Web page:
Meeting Victoria & Albert in London.

Time seems to slow down around museums, and the further I wander into one the more I feel like I’m in a haze with no reference points to hours or minutes. I’m just there, now; seeing. The funny thing is, that when I step back out of the museum time speeds up again and I’ve found that I’ve spent almost an entire day and it’s time to go home (with my load of shiny-new sketches.)

Church Front housed in the Victoria & Albert Museum (London)

These full-scale cathedral doors are one of the many unexpected items in the V&A collection

That’s what happened in London on Monday when I went to the Victoria & Albert Museum. There were points at which I thought I should move on to the next museum (the Natural History Museum was right across the street). But it was at those points that I’d round a corner and see a full scale copy of Trajan’s Column, or the textiles files, or copies of the silver lions around the Danish throne, or a cabinet of medals, or a 60’s fashion exhibit, or, or, or…. I need to go back to make some sketches of the textile file, and a few other stops too.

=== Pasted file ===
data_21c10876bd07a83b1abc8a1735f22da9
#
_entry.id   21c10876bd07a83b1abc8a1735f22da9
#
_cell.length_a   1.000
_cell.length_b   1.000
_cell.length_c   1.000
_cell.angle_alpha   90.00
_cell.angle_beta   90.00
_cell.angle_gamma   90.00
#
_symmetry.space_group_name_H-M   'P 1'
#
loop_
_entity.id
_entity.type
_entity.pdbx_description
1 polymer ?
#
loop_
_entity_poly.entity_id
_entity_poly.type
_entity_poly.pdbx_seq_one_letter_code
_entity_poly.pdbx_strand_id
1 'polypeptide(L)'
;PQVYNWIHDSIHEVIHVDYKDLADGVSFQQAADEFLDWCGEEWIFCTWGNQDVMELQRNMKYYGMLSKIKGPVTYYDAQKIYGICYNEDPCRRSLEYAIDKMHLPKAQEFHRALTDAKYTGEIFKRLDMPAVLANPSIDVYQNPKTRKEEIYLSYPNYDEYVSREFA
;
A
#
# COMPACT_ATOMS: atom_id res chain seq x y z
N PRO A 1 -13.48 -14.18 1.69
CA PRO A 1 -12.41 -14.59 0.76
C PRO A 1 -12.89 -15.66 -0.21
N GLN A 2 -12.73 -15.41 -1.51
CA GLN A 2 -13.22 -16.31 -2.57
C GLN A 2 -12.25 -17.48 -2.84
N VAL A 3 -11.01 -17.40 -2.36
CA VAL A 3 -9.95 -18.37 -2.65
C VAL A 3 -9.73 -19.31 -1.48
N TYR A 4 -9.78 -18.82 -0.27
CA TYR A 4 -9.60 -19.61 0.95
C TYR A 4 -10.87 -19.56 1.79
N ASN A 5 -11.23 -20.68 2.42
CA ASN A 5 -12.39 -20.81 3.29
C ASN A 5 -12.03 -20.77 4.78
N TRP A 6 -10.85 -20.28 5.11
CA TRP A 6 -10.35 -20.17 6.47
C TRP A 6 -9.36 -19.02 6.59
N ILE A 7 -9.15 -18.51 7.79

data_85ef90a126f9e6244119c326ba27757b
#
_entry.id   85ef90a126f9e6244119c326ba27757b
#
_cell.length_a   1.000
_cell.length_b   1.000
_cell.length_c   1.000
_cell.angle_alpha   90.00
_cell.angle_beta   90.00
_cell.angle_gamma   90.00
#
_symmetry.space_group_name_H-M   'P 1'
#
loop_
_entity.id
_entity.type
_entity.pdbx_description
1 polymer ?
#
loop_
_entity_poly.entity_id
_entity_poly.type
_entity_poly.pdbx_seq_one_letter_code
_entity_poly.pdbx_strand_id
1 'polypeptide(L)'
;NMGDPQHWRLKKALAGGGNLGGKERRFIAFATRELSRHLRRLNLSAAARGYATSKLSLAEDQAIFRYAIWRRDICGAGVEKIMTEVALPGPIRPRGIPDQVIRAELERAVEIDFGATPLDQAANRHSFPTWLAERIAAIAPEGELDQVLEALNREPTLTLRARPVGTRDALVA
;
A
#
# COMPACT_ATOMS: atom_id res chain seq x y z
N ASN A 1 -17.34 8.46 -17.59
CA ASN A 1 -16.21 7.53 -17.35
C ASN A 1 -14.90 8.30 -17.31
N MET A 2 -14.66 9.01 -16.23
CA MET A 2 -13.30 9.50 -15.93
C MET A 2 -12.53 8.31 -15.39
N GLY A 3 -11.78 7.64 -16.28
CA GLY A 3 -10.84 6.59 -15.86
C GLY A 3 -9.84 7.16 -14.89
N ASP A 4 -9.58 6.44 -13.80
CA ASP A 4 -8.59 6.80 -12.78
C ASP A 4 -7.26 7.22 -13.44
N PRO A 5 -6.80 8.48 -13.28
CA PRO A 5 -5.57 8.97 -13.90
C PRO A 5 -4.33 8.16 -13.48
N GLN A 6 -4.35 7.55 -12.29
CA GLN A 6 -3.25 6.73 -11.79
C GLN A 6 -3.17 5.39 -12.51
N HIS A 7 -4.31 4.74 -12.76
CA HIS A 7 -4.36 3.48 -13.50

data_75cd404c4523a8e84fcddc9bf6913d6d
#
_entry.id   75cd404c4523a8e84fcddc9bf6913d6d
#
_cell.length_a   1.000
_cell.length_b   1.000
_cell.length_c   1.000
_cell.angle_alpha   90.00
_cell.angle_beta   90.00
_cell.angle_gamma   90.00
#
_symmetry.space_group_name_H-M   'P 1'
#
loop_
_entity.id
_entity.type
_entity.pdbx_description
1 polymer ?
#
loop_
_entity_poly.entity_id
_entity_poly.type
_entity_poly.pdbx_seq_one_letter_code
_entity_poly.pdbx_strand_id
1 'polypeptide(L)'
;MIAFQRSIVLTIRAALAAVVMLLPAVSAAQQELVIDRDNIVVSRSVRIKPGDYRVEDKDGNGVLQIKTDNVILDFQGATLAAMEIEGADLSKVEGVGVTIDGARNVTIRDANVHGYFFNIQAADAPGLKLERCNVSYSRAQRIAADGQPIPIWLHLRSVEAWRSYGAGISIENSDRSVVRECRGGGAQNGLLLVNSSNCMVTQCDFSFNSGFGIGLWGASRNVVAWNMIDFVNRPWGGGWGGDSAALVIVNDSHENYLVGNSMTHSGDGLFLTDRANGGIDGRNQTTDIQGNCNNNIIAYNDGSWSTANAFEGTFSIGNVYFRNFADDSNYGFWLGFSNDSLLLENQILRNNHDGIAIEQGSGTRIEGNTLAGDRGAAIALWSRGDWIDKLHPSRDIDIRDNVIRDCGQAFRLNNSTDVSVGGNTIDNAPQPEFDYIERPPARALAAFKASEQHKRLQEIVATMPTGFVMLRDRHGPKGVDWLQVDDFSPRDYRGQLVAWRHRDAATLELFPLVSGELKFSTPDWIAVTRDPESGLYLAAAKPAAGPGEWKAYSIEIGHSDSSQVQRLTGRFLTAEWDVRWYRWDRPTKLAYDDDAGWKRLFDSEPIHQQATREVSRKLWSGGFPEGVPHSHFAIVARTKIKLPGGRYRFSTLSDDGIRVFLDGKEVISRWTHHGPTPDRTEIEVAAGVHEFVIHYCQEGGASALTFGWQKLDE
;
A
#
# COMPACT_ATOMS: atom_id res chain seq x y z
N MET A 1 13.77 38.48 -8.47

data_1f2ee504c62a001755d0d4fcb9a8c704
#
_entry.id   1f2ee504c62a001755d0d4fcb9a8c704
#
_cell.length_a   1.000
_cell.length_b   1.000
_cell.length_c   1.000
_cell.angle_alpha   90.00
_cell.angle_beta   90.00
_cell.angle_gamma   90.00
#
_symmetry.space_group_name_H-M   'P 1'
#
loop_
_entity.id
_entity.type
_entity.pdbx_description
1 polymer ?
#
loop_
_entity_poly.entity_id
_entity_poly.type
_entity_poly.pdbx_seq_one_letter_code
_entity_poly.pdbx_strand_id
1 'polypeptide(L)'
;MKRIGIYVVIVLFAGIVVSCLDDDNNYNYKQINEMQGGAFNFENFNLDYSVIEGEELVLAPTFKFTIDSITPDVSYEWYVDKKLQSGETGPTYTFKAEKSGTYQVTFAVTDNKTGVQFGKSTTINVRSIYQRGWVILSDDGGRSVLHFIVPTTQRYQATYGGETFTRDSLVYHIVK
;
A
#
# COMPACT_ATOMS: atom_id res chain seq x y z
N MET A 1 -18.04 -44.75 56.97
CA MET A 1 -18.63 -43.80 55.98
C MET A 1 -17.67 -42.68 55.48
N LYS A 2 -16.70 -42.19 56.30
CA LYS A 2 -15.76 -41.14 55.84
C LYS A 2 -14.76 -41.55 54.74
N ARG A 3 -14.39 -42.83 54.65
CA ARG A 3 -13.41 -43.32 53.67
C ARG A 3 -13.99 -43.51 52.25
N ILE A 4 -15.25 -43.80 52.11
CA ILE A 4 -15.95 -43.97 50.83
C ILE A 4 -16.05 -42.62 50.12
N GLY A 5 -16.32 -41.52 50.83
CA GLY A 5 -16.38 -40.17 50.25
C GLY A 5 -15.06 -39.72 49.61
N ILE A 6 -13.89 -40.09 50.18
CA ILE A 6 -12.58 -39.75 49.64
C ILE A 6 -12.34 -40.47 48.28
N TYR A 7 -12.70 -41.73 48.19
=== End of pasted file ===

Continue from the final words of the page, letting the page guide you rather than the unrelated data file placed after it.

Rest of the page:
Trajan's Column

This copy of Trajan’s Column is so large it is displayed in two pieces. For reference, the small cross at the foot of the column was at least twice my height.

Little David

The minuscule figure in the background is a full-scale copy of Michaelangelo’s David. Copies are a staple of this museum which uses them for education and research. Having copies on hand saves a researcher a trip to see the work elsewhere, and allows close comparison of objects that are ordinarily remote from one another.

Out in the courtyard was Volume, an interactive installation by United Visual Artists. The piece responded with lights and sound as visitors walked amid the narrow columns. Here’s a video I took of it:


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